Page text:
Philip Yawman ’87 was featured in a recent interview with the Democrat and Chronicle on being named the new vice president and Rochester general manager of Frontier Communications Corp. in Rochester, N.Y.
Yawman, a Rochester native, discusses the new direction that Frontier – the area’s long-time phone company – is headed given the evolution of technology. He notes that the company must be willing to embrace the changes taking place and adapt the business plan around these changes.
At a time when residential phone services are on the decline, Yawman comes to the Rochester market to head up various initiatives such as bundling, Internet business and other progressive attempts to counteract these declines.
Graduating from Hobart College with a degree in economics, Yawman was a member of the golf team, basketball team and was named to the Dean’s List while in college. Following graduation, he went on to earn an MBA from the University of Rochester before working in a number of executive roles with various telecommunications companies.
The full article follows. A video of the interview is available online.
Democrat and Chronicle
Frontier’s new Rochester market head sees evolution
Matthew Daneman • staff writer • July 9, 2013
Frontier Communicators Corp. has roughly 3.1 million customers, most of them in rural areas and small towns across 27 states.
But its single-largest market is Rochester, where it has 1,300 workers and a new top boss.
Frontier this spring announced it named Philip Yawman vice president and Rochester general manager.
A Rochester native and Hobart and William Smith Colleges graduate, he received an MBA from the University of Rochester and then worked for a succession of telecommunications companies in executive roles – eight years with Frontier followed by a stint at ACC Long Distance, seven years at Choice One Communications, which he co-founded; nearly four years as CEO of Rocket Broadband; and then a return to Frontier in 2009.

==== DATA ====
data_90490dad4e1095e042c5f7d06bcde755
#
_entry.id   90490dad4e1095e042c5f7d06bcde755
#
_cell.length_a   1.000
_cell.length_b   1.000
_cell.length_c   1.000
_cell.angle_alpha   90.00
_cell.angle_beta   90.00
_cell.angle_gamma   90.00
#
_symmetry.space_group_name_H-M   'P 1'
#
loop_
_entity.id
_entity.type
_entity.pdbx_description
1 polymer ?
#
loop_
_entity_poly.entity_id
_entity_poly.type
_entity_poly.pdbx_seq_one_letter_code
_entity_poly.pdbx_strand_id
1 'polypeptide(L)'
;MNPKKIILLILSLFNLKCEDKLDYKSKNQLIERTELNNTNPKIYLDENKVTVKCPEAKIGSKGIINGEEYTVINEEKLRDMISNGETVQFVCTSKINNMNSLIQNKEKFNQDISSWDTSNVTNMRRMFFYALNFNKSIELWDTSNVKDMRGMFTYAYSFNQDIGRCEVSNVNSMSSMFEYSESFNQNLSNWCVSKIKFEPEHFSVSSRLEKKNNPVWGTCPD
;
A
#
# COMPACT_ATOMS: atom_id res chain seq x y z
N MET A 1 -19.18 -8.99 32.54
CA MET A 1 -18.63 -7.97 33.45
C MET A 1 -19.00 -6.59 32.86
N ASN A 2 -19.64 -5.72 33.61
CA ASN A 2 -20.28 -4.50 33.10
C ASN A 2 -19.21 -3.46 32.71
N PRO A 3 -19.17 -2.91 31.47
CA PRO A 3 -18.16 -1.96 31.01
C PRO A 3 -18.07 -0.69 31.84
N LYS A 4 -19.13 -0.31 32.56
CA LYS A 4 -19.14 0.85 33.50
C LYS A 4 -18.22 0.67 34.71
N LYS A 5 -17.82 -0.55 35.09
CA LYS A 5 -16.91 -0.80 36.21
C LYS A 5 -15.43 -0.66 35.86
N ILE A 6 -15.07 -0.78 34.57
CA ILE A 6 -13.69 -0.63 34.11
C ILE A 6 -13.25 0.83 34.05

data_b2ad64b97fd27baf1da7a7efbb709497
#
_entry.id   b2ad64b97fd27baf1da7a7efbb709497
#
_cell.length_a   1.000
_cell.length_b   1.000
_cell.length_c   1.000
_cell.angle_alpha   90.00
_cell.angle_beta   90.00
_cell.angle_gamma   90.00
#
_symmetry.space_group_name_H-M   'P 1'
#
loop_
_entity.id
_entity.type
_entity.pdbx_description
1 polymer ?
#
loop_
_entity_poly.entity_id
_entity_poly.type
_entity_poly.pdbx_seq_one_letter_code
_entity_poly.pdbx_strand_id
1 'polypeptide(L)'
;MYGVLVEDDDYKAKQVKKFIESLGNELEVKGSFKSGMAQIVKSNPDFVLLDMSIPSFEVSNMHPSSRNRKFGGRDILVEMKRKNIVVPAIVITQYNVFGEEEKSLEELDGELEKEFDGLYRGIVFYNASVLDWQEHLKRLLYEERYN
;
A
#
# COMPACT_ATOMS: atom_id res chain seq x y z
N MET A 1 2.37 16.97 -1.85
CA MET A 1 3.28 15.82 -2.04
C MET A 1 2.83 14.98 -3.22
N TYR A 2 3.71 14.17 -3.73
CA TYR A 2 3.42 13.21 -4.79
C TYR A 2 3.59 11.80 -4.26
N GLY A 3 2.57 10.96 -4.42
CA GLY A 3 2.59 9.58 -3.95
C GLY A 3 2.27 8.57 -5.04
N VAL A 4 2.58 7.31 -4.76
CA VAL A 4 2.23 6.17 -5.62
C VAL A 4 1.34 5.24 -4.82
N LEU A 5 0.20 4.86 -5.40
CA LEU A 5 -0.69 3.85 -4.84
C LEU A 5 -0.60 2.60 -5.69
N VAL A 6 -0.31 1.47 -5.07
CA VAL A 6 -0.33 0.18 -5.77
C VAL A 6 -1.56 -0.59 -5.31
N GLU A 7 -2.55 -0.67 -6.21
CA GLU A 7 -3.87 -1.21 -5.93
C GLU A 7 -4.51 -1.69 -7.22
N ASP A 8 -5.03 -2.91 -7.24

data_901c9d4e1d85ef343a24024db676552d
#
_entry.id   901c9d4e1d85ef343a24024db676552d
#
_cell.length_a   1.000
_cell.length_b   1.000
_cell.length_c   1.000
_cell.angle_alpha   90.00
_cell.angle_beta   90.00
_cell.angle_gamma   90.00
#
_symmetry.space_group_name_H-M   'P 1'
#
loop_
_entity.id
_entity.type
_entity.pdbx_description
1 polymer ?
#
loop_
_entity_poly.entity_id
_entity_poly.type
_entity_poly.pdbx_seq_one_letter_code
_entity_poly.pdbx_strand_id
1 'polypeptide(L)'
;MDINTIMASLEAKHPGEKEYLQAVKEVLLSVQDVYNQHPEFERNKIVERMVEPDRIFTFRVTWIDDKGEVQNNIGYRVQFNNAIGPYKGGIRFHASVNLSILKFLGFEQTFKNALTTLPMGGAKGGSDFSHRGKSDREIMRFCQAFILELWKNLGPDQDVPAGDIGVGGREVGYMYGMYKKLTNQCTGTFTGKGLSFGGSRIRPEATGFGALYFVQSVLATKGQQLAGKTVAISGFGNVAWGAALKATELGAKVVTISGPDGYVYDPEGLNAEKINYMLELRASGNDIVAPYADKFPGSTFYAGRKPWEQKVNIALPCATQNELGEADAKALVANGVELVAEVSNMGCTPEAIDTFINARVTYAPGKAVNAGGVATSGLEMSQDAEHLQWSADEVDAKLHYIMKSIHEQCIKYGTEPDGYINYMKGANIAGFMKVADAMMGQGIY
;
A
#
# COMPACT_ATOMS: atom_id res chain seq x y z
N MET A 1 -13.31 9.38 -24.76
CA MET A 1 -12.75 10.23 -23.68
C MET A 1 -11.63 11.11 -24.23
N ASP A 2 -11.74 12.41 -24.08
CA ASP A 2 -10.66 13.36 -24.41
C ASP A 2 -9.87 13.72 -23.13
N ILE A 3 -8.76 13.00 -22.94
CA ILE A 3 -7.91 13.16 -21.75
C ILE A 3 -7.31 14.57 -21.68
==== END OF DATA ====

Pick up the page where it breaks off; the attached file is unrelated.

The Rochester market had been overseen by a number of Frontier executives for close to a year after Northeast Region President Ann Burr was made president of new product trials and integration.
Yawman comes to head up the Rochester market at a time when Frontier – long the area’s “phone company” – is seeing the same trends hitting other incumbent local exchange carriers, as the numbers of homes subscribing to residential phone service declines. As of the first quarter of 2013, Frontier had 2.86 million residential phone customers compared to roughly 3 million in the same quarter last year. Its number of broadband subscribers, at 1.78 million, was roughly flat over that time.
And Frontier has said it sees its business as trying to slow or stop that residential decline while also focusing increasingly on its Internet business and on bundling various other offerings to its customer base.
“It’s evolution,” said Yawman, 47, of Perinton, as he sat for an interview. “You can wait for that stuff to happen to you, or you can embrace the changes taking place around you and morph your business plan and meet those changing requirements.”
What follows are excerpts from that discussion:
How does your job work? How much power or ability do you have vs. execution of things set at the corporate level?
I have responsibilities for all of sales and operations across all the greater Rochester area now. We do operate Frontier with some very key differentiators. One is our commitment to the local communities and driving data and high speed services into those markets using a 100 percent U.S.-based workforce. Under those tenets, at the local level, the execution around some of those elements is really up to that individual market. That’s where the opportunity resides for us, us being the Rochester team, to clearly move the needle in this market. Through those great customer experiences will come continued growth and that growth is going to come from the data side of the business. The world is becoming data driven and Frontier is clearly data services driven.